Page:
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Swollen Ganges uproots northern India

PATNA, India (BP)–The Ganges River, swollen with raging floodwater, sweeps indiscriminately south through the villages and harvest fields of northern Bihar. Grazing land for cattle, fields of rice and wheat and lively Indian villages now are indistinguishable under an expanse of swiftly moving water.

The state of Bihar in northern India shares a border with the south Asian country of Nepal. The Ganges and its many tributary rivers flow through Bihar, from the Himalayan mountain range toward the Bay of Bengal.

The rivers provide an essential water source for the farming villages of Bihar, but these same life-giving rivers can turn fatal, as the month of June typically brings torrential monsoon rains across the country.

“It rains for three months every year, but not continuously, just on and off,” said Elvin Trueb*, an international Christian serving in Bihar. “But it is always raining somewhere.”

With torrential monsoon rains deluging the country from June through August, floods are quite common, but no one can seem to remember a flood hitting Bihar quite as badly as this year.

“This year, the Bihari people are saying that this is pretty much the worst flood that they’ve had in memory,” Trueb said. “There are really large areas in north and northeast Bihar that are flooded.”

Floods occur in this region for two major reasons, Trueb said. One is that the monsoon season saturates the ground and causes the rivers to swell. The second reason is that the snow begins to melt from the Himalayas in Nepal by the middle of August, making its way into the rivers of Bihar on its way south.

The combination of these two factors often causes flooding not just in northern India but throughout Nepal and Bangladesh.

“Bihar is just 100 feet or so above sea level,” Trueb said. “The water just kind of spreads out over an area until a road or something breaks, and then it runs down into the next area.”

About half the state of Bihar has been covered in floodwater this year.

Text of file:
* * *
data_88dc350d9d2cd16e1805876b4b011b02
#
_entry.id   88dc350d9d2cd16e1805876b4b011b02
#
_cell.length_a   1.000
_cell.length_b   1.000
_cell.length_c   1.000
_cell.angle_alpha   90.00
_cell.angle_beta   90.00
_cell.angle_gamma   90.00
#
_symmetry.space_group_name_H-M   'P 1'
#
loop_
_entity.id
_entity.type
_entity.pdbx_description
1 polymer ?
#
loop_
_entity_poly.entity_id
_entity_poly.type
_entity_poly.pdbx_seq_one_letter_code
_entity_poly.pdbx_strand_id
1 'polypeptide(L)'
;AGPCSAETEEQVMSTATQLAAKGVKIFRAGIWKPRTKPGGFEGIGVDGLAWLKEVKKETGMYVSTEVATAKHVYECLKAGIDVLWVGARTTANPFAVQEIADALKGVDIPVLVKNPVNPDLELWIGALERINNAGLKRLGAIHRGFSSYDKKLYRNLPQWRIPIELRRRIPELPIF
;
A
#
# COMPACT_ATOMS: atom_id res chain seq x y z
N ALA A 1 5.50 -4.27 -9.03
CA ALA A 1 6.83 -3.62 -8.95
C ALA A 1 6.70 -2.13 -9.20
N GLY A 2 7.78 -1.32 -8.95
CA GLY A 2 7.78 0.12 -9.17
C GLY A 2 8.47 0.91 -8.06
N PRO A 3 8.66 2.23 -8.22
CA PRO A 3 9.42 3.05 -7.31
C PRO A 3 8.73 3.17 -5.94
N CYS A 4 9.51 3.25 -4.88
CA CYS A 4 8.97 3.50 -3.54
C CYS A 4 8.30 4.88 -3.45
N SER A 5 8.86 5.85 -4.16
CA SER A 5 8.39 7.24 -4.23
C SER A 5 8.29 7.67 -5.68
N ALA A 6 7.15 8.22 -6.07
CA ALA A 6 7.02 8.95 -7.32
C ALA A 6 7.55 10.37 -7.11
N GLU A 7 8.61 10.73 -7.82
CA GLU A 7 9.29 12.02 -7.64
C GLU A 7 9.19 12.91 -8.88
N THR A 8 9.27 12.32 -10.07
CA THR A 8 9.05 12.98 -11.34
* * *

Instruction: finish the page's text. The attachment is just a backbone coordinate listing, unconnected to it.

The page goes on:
“Bihar is about the size of Georgia,” Trueb noted. “So [the equivalent of] about half of Georgia pretty much is inundated, and we’re talking some pretty serious volume in places.

“One of the local believer’s houses is about 20 feet or so above the floodplain, and the water was up into his house. So we’re talking many, many feet of water. Many houses are completely submerged.”

The Indian press is reporting 335 deaths in Bihar as of Aug. 19. Local residents, however, say the number is likely low.

In a place where identification is nearly impossible, bodies are pulled from the river and immediately cremated. Families may never know what happened to their loved ones. This year, with the flood washing roads and entire villages away, there is no way to know how many people have died.

“Three villages were completely washed away the other day,” a young Bihari man said. “There was no coverage, no news.”

Once the monsoon season wanes, Trueb hopes that within a few weeks the floods will be down far enough for people to return to their homes.

For now, however, masses of displaced people and animals seek shelter from the floods anywhere there is higher ground, many stranded on roofs or in treetops with no source of food or clean water. Some flee to higher ground, mainly along highways, where they set up lean-tos and try to eke out a living as best they can.

“Those people are pretty much living on the side of the road,” Trueb said. “They just have a kind of a lean-to they built with a plastic tarp and a makeshift bed, and that’s where they’re staying. I understand that in those areas there are occasional drop-offs of food from the government. When you move further in, the people are cut off, especially some of the lower-caste folks…. Right now they don’t have any access to clean water; they’re just drinking what’s flowing by.”
*Name changed for security reasons. Kari Wynn is a writer serving in southern Asia.

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  • Kari Wynn*